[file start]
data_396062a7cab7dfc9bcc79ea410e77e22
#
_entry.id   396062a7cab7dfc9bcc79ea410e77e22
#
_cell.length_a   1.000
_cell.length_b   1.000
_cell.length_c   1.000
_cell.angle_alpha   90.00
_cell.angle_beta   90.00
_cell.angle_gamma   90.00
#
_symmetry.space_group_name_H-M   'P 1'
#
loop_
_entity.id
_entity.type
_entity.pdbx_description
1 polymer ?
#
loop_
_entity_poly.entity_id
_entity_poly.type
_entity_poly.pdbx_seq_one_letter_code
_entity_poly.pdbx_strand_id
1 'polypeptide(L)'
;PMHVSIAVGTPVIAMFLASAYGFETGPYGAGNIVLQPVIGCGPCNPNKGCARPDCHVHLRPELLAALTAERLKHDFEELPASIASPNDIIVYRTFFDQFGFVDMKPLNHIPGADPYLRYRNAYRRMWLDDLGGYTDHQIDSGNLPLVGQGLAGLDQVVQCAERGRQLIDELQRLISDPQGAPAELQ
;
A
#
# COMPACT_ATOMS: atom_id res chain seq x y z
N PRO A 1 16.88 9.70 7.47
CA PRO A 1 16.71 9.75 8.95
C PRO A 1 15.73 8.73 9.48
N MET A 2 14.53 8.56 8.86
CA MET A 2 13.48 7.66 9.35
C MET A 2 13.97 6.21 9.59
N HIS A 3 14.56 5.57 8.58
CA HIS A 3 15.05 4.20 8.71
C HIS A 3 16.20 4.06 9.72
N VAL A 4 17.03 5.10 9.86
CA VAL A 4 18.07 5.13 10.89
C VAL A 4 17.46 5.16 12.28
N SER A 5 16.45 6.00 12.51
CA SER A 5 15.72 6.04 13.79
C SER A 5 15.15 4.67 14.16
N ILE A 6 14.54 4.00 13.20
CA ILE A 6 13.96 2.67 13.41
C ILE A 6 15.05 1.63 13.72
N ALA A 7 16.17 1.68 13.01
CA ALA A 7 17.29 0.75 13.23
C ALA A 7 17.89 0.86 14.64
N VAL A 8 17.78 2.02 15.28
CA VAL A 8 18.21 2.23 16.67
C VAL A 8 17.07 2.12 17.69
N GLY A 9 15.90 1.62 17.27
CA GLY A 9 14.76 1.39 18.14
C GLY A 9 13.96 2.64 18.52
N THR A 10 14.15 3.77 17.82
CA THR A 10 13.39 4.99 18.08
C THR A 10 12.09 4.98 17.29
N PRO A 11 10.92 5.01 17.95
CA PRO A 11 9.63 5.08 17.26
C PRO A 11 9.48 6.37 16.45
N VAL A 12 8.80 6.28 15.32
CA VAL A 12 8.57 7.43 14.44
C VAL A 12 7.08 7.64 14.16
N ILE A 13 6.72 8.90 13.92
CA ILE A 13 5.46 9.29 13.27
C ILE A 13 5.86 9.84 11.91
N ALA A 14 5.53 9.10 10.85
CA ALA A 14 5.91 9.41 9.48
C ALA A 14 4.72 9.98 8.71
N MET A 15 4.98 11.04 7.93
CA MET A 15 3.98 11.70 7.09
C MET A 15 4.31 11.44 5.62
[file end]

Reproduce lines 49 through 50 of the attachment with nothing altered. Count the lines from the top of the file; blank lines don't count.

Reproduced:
N ALA A 7 16.17 1.68 13.01
CA ALA A 7 17.29 0.75 13.23